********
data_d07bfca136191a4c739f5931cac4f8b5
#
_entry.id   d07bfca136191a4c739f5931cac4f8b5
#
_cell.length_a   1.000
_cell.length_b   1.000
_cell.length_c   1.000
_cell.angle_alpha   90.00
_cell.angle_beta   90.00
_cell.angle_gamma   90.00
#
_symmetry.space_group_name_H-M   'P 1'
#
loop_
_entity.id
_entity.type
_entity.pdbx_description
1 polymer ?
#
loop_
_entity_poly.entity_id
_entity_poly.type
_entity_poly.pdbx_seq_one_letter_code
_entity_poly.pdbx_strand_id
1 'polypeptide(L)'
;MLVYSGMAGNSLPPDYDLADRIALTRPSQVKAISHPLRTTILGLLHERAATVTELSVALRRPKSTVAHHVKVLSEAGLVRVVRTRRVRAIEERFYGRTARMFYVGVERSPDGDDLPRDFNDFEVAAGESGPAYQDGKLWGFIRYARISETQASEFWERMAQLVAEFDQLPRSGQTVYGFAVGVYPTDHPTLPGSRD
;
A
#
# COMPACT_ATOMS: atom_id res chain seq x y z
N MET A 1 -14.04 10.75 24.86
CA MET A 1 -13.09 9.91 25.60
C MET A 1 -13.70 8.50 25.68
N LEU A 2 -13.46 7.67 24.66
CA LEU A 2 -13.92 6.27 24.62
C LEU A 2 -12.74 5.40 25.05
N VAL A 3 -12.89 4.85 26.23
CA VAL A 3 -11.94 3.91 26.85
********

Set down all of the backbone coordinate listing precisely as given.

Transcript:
data_d07bfca136191a4c739f5931cac4f8b5
#
_entry.id   d07bfca136191a4c739f5931cac4f8b5
#
_cell.length_a   1.000
_cell.length_b   1.000
_cell.length_c   1.000
_cell.angle_alpha   90.00
_cell.angle_beta   90.00
_cell.angle_gamma   90.00
#
_symmetry.space_group_name_H-M   'P 1'
#
loop_
_entity.id
_entity.type
_entity.pdbx_description
1 polymer ?
#
loop_
_entity_poly.entity_id
_entity_poly.type
_entity_poly.pdbx_seq_one_letter_code
_entity_poly.pdbx_strand_id
1 'polypeptide(L)'
;MLVYSGMAGNSLPPDYDLADRIALTRPSQVKAISHPLRTTILGLLHERAATVTELSVALRRPKSTVAHHVKVLSEAGLVRVVRTRRVRAIEERFYGRTARMFYVGVERSPDGDDLPRDFNDFEVAAGESGPAYQDGKLWGFIRYARISETQASEFWERMAQLVAEFDQLPRSGQTVYGFAVGVYPTDHPTLPGSRD
;
A
#
# COMPACT_ATOMS: atom_id res chain seq x y z
N MET A 1 -14.04 10.75 24.86
CA MET A 1 -13.09 9.91 25.60
C MET A 1 -13.70 8.50 25.68
N LEU A 2 -13.46 7.67 24.66
CA LEU A 2 -13.92 6.27 24.62
C LEU A 2 -12.74 5.40 25.05
N VAL A 3 -12.89 4.85 26.23
CA VAL A 3 -11.94 3.91 26.85